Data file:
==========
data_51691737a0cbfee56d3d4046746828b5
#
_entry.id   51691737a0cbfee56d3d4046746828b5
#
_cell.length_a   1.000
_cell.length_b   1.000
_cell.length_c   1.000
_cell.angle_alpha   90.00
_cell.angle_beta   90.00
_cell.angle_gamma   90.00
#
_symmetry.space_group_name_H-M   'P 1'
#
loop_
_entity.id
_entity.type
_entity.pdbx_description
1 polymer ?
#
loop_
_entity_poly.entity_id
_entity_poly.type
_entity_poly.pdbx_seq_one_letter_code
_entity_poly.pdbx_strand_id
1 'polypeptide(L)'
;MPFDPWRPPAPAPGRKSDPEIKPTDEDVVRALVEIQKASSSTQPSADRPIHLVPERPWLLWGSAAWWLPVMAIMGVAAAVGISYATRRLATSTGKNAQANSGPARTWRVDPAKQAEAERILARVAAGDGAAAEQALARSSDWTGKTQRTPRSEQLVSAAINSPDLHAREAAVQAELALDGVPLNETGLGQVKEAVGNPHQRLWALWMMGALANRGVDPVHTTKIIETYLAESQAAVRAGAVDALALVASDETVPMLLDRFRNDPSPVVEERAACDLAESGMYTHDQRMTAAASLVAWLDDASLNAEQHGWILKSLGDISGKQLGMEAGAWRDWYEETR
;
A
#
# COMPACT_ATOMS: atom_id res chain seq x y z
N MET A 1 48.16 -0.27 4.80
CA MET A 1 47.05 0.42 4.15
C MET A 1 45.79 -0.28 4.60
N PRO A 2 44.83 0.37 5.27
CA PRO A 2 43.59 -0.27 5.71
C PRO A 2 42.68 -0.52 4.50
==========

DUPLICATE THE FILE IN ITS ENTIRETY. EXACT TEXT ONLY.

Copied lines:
data_51691737a0cbfee56d3d4046746828b5
#
_entry.id   51691737a0cbfee56d3d4046746828b5
#
_cell.length_a   1.000
_cell.length_b   1.000
_cell.length_c   1.000
_cell.angle_alpha   90.00
_cell.angle_beta   90.00
_cell.angle_gamma   90.00
#
_symmetry.space_group_name_H-M   'P 1'
#
loop_
_entity.id
_entity.type
_entity.pdbx_description
1 polymer ?
#
loop_
_entity_poly.entity_id
_entity_poly.type
_entity_poly.pdbx_seq_one_letter_code
_entity_poly.pdbx_strand_id
1 'polypeptide(L)'
;MPFDPWRPPAPAPGRKSDPEIKPTDEDVVRALVEIQKASSSTQPSADRPIHLVPERPWLLWGSAAWWLPVMAIMGVAAAVGISYATRRLATSTGKNAQANSGPARTWRVDPAKQAEAERILARVAAGDGAAAEQALARSSDWTGKTQRTPRSEQLVSAAINSPDLHAREAAVQAELALDGVPLNETGLGQVKEAVGNPHQRLWALWMMGALANRGVDPVHTTKIIETYLAESQAAVRAGAVDALALVASDETVPMLLDRFRNDPSPVVEERAACDLAESGMYTHDQRMTAAASLVAWLDDASLNAEQHGWILKSLGDISGKQLGMEAGAWRDWYEETR
;
A
#
# COMPACT_ATOMS: atom_id res chain seq x y z
N MET A 1 48.16 -0.27 4.80
CA MET A 1 47.05 0.42 4.15
C MET A 1 45.79 -0.28 4.60
N PRO A 2 44.83 0.37 5.27
CA PRO A 2 43.59 -0.27 5.71
C PRO A 2 42.68 -0.52 4.50